It’s possible to teach the texts of these contemporary poets and then dip into the relevant information from Berlant, and whether the reader is guided by a classroom or going it alone at home, it’s not whatsoever possible to binge-read any of Berlant’s works. Processing a small part of the work at a time is the best approach, going just as slowly as one must with Sontag or Sedgwick.

Berlant’s oeuvre provokes ambivalence. On the one hand, it offers moments of stunning clarity with the kinds of pithy declarative revelations that can easily spiral a reader toward an entirely new outlook on life. Their writing is a paragon of world-breaking and world-making insight. Three typical examples culled from each of the three main chapters in On the Inconvenience of Other People: “Sex hinges the broken and the disturbed for and against the better world” (68), “Is ‘we’ ever more than a heuristic coupled with a desire?” (114), and “There is something harsh and funny about the spectacle of the ironically self-pitying white supremacist chorus taking pleasure at being ‘forced’ into a performance of negative judgment against populations they love to feel superior to” (147).

When I reached each of these three ideas in the text, I had to take a break for a few days to laugh and cry and properly contemplate each of them. They are too big to integrate smoothly with the rest of one’s survival strategies. Further, not one of these three quotations is a summary of the main argument presented in the three chapters; there are ideas in On the Inconvenience of Other People that are bigger still.

I still have not properly said anything regarding what On The Inconvenience of Other People is actually about. If you have read Berlant before, you already know what you can reasonably expect from their latest book. It’s a continuation of their lifelong project to theorize the affective domain of ordinary living under the conditions set forth by neoliberal capitalism and biopolitical survivalism that proceeds mostly from their interest in Foucauldian queer feminism and the postcolonialist deprogramming work of literary critic Gayatri Chakravorty Spivak.

Specifically, On The Inconvenience of Other People engages with sex and “common” sense as two political arenas wherein “the desire for inconvenience is central to the force of ambivalence” that humans feel toward one another as they go about their business in the world (170). It proposes several types of comic dissociation and the knife of ellipses as perspective formatting tools for loosening ourselves as they loosen the objects or people who inconvenience us. From there, we may create a space and time open to the negotiation and the being-with of those ambivalences rather than attaching ourselves to the meritless and impossible mission of trying to resolve them, as the world’s most violent systems would have us believe we should.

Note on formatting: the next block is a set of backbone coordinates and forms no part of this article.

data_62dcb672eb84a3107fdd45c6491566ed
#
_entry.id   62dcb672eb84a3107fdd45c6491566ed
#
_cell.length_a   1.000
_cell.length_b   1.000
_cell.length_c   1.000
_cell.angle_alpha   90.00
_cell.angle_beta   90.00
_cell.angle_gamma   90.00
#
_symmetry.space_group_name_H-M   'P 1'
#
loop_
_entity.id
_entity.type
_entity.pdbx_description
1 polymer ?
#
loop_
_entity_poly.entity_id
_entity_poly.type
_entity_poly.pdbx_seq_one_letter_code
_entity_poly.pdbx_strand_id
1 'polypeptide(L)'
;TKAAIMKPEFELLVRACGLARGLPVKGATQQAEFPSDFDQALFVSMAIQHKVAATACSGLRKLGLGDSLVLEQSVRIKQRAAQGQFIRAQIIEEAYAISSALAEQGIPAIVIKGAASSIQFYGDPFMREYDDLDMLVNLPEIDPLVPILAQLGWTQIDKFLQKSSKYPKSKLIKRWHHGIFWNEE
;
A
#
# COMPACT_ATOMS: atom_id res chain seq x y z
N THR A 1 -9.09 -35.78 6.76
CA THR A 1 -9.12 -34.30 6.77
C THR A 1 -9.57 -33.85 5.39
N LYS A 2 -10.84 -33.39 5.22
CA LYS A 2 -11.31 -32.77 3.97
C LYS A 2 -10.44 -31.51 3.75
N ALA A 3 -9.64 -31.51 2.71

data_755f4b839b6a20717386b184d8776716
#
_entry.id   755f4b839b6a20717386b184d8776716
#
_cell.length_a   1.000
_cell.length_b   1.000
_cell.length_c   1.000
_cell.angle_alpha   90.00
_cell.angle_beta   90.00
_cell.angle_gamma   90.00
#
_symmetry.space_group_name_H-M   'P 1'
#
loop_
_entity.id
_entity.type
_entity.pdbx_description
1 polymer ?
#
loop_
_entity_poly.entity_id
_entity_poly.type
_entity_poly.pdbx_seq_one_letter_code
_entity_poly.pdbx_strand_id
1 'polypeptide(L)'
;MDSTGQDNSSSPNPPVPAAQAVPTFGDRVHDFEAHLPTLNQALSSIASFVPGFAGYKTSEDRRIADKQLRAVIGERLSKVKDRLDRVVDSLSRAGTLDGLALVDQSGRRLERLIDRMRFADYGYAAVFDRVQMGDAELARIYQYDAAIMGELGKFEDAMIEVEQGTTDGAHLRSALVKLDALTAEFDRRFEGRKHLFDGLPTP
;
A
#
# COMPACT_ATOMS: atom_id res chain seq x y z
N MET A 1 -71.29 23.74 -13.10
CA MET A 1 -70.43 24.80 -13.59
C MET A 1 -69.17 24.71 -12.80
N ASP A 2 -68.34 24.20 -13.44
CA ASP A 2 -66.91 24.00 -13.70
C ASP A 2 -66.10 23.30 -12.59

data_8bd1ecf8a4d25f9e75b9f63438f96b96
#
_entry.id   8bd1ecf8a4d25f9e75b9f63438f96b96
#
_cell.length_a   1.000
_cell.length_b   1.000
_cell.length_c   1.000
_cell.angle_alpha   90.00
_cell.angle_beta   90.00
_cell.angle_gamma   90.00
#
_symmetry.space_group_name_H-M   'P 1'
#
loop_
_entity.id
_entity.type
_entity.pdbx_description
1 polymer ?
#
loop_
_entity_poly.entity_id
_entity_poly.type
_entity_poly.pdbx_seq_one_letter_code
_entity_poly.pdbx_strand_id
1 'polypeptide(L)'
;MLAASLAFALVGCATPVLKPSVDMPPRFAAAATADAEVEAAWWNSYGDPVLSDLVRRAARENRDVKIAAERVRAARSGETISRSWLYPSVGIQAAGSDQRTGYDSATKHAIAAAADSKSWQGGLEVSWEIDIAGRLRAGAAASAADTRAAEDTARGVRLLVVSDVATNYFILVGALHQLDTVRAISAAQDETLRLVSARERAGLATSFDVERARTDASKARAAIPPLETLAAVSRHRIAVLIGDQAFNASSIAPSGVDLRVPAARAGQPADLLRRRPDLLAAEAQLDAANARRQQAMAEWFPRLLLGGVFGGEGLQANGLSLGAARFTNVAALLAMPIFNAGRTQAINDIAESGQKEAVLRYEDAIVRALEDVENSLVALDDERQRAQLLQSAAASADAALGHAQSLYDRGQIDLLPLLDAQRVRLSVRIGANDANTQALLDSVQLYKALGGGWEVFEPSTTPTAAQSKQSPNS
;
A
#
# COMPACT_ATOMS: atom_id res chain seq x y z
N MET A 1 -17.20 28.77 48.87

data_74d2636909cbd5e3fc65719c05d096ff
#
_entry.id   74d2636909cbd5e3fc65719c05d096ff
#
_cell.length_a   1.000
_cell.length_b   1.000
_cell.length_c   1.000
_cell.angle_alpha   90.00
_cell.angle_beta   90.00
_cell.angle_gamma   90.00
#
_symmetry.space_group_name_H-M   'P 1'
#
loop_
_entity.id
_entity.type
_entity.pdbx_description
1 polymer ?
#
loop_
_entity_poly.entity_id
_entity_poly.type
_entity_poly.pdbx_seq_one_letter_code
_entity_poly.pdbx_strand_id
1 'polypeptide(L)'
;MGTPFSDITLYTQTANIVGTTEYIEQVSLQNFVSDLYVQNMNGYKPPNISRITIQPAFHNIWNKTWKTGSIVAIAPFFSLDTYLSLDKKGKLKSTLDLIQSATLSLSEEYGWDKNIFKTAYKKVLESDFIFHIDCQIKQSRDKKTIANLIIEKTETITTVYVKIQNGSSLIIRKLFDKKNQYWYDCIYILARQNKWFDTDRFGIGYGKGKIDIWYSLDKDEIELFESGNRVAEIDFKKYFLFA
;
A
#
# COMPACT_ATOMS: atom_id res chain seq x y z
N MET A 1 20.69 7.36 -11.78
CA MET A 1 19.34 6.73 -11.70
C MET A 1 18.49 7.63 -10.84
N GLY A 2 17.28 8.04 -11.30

If you have not read Berlant before, I cannot summarize the experience or the content for you in 200 or 2,000 words. Berlant’s work is genre-non-conforming and intimately awkward. There are no solid or specific critiques beyond generalized challenges to Foucault or affect theory as a field. I consume Berlant, and Berlant consumes me. I’m open to the possibility that I will be barking up this tree for the rest of my life. To begin the epic climb, On The Inconvenience of Other People is as sturdy a branch to take hold of as any of their others. After leaping onto every branch, I may scrutinize each leaf in further detail.

Berlant’s papers are at Brown University’s Feminist Theory Archive. Who knows whether and when all this compelling interest might cease, but I assure you that when it comes to Berlant, the important thing is to begin.